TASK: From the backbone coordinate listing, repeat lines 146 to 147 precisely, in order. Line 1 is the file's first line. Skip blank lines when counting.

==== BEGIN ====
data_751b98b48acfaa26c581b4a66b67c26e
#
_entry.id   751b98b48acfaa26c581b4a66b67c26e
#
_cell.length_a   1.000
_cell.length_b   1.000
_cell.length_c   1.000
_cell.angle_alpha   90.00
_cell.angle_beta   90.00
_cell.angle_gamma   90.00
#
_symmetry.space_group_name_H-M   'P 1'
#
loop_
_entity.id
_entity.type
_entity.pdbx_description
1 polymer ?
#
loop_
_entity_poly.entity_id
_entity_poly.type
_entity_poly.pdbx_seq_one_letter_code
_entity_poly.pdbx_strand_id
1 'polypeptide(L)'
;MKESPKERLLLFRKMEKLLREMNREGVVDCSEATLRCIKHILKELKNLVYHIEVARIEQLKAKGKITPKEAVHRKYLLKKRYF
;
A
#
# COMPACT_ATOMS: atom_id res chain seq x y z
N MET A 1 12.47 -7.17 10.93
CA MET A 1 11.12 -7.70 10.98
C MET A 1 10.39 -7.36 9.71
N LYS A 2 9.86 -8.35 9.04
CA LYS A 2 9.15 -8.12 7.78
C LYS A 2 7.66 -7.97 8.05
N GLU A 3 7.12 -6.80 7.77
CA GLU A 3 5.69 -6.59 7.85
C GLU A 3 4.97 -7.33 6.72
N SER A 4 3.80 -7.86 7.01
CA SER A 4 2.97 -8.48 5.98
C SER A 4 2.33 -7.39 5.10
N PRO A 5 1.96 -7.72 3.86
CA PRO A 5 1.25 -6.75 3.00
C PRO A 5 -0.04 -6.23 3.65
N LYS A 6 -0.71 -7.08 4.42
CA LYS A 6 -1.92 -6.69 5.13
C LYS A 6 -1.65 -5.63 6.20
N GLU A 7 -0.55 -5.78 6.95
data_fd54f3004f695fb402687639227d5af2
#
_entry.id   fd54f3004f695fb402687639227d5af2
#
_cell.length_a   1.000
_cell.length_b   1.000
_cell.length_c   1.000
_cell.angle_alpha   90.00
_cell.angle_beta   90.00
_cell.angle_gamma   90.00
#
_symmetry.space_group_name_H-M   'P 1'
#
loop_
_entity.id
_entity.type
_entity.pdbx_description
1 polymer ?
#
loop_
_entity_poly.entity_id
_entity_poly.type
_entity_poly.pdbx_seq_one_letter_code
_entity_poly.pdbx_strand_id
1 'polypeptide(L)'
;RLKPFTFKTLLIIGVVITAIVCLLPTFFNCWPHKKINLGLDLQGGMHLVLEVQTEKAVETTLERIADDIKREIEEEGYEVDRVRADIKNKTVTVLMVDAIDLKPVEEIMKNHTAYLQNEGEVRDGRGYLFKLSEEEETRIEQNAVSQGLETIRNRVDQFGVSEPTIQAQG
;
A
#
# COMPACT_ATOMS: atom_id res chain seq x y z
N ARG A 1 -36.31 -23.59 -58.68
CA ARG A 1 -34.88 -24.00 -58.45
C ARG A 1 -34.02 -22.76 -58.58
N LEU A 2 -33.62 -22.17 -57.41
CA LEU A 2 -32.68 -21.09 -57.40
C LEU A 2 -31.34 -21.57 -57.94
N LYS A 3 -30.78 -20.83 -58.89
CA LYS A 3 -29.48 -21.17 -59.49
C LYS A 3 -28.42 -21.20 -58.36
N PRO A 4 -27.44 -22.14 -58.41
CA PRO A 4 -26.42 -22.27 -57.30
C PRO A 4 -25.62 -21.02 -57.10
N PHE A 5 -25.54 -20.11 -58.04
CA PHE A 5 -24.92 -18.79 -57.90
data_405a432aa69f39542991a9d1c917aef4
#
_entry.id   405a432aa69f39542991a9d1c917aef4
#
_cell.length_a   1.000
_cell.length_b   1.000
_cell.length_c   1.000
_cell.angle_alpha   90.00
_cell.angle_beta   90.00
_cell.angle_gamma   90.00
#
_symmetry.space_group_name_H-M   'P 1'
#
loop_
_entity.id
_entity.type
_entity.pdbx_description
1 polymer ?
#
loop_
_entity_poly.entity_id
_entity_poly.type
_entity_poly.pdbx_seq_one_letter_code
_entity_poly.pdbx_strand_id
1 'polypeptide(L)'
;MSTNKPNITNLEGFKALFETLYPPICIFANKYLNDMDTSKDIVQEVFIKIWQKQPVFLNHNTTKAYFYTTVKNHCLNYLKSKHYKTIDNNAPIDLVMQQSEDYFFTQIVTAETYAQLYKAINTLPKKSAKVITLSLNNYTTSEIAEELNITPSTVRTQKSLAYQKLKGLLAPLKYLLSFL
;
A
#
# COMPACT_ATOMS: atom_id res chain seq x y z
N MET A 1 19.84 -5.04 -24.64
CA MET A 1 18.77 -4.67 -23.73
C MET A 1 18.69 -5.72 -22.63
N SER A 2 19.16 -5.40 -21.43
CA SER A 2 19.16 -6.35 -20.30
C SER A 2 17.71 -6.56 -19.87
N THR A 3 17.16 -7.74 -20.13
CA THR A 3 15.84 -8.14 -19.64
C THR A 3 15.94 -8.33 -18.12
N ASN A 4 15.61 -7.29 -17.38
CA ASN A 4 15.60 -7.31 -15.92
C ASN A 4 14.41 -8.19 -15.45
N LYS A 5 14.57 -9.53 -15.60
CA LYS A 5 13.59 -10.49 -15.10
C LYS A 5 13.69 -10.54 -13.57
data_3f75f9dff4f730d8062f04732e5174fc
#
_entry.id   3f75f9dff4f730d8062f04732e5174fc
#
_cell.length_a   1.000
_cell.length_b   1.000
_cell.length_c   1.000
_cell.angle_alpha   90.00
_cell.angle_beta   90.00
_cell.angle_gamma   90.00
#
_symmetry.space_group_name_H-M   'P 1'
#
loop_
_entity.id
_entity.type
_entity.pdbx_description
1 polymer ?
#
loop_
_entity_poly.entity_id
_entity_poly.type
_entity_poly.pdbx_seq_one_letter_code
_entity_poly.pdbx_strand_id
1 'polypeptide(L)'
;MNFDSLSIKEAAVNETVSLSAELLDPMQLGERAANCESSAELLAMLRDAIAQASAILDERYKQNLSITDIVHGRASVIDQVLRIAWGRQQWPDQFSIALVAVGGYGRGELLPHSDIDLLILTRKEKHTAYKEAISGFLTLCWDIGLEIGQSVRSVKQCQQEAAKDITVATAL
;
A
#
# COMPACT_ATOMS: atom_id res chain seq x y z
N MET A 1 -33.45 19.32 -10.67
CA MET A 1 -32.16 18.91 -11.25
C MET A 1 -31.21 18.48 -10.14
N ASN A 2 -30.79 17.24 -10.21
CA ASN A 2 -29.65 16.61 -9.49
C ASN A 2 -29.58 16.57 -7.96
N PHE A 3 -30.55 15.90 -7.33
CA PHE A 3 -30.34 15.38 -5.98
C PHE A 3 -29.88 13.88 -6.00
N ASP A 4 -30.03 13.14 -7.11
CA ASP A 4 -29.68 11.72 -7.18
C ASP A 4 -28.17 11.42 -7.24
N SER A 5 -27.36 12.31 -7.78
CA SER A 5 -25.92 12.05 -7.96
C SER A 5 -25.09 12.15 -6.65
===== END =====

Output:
_cell.angle_alpha   90.00
_cell.angle_beta   90.00